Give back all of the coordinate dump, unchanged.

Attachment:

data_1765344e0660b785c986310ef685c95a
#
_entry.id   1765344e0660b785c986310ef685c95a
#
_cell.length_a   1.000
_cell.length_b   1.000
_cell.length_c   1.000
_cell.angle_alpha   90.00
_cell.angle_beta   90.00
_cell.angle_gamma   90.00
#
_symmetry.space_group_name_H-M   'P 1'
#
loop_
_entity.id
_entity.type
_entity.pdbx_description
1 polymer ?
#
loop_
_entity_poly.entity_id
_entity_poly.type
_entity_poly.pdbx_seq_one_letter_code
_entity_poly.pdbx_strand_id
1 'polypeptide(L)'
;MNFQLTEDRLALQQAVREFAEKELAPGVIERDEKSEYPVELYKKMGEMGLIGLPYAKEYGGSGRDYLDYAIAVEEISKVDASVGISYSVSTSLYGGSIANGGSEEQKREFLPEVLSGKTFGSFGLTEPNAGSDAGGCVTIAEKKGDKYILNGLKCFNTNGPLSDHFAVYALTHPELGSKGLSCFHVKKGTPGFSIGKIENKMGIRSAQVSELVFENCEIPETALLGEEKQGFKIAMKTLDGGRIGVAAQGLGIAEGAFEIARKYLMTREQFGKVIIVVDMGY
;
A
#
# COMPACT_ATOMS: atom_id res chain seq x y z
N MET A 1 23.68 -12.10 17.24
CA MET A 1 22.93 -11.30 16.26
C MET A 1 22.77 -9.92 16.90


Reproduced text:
data_1765344e0660b785c986310ef685c95a
#
_entry.id   1765344e0660b785c986310ef685c95a
#
_cell.length_a   1.000
_cell.length_b   1.000
_cell.length_c   1.000
_cell.angle_alpha   90.00
_cell.angle_beta   90.00
_cell.angle_gamma   90.00
#
_symmetry.space_group_name_H-M   'P 1'
#
loop_
_entity.id
_entity.type
_entity.pdbx_description
1 polymer ?
#
loop_
_entity_poly.entity_id
_entity_poly.type
_entity_poly.pdbx_seq_one_letter_code
_entity_poly.pdbx_strand_id
1 'polypeptide(L)'
;MNFQLTEDRLALQQAVREFAEKELAPGVIERDEKSEYPVELYKKMGEMGLIGLPYAKEYGGSGRDYLDYAIAVEEISKVDASVGISYSVSTSLYGGSIANGGSEEQKREFLPEVLSGKTFGSFGLTEPNAGSDAGGCVTIAEKKGDKYILNGLKCFNTNGPLSDHFAVYALTHPELGSKGLSCFHVKKGTPGFSIGKIENKMGIRSAQVSELVFENCEIPETALLGEEKQGFKIAMKTLDGGRIGVAAQGLGIAEGAFEIARKYLMTREQFGKVIIVVDMGY
;
A
#
# COMPACT_ATOMS: atom_id res chain seq x y z
N MET A 1 23.68 -12.10 17.24
CA MET A 1 22.93 -11.30 16.26
C MET A 1 22.77 -9.92 16.90